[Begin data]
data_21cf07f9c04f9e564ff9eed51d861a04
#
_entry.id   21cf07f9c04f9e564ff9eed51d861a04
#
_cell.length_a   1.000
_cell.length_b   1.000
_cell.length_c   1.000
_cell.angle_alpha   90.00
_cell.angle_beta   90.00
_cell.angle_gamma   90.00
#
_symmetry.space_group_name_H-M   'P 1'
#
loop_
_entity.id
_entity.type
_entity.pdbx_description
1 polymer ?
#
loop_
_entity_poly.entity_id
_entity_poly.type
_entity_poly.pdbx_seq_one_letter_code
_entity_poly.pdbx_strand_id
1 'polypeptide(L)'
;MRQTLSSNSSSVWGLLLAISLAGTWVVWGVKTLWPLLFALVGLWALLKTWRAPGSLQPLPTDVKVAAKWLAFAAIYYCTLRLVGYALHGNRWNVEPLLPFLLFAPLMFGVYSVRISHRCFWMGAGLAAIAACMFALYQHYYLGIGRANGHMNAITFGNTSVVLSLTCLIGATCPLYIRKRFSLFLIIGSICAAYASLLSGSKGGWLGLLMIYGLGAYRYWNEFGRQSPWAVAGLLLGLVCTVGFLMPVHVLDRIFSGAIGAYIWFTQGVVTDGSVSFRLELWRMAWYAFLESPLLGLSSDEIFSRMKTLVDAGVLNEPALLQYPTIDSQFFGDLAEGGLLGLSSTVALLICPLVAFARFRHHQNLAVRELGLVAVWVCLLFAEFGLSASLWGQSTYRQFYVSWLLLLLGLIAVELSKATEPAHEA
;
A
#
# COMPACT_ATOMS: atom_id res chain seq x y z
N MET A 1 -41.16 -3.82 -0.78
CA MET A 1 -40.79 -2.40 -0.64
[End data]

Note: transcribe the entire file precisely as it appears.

data_21cf07f9c04f9e564ff9eed51d861a04
#
_entry.id   21cf07f9c04f9e564ff9eed51d861a04
#
_cell.length_a   1.000
_cell.length_b   1.000
_cell.length_c   1.000
_cell.angle_alpha   90.00
_cell.angle_beta   90.00
_cell.angle_gamma   90.00
#
_symmetry.space_group_name_H-M   'P 1'
#
loop_
_entity.id
_entity.type
_entity.pdbx_description
1 polymer ?
#
loop_
_entity_poly.entity_id
_entity_poly.type
_entity_poly.pdbx_seq_one_letter_code
_entity_poly.pdbx_strand_id
1 'polypeptide(L)'
;MRQTLSSNSSSVWGLLLAISLAGTWVVWGVKTLWPLLFALVGLWALLKTWRAPGSLQPLPTDVKVAAKWLAFAAIYYCTLRLVGYALHGNRWNVEPLLPFLLFAPLMFGVYSVRISHRCFWMGAGLAAIAACMFALYQHYYLGIGRANGHMNAITFGNTSVVLSLTCLIGATCPLYIRKRFSLFLIIGSICAAYASLLSGSKGGWLGLLMIYGLGAYRYWNEFGRQSPWAVAGLLLGLVCTVGFLMPVHVLDRIFSGAIGAYIWFTQGVVTDGSVSFRLELWRMAWYAFLESPLLGLSSDEIFSRMKTLVDAGVLNEPALLQYPTIDSQFFGDLAEGGLLGLSSTVALLICPLVAFARFRHHQNLAVRELGLVAVWVCLLFAEFGLSASLWGQSTYRQFYVSWLLLLLGLIAVELSKATEPAHEA
;
A
#
# COMPACT_ATOMS: atom_id res chain seq x y z
N MET A 1 -41.16 -3.82 -0.78
CA MET A 1 -40.79 -2.40 -0.64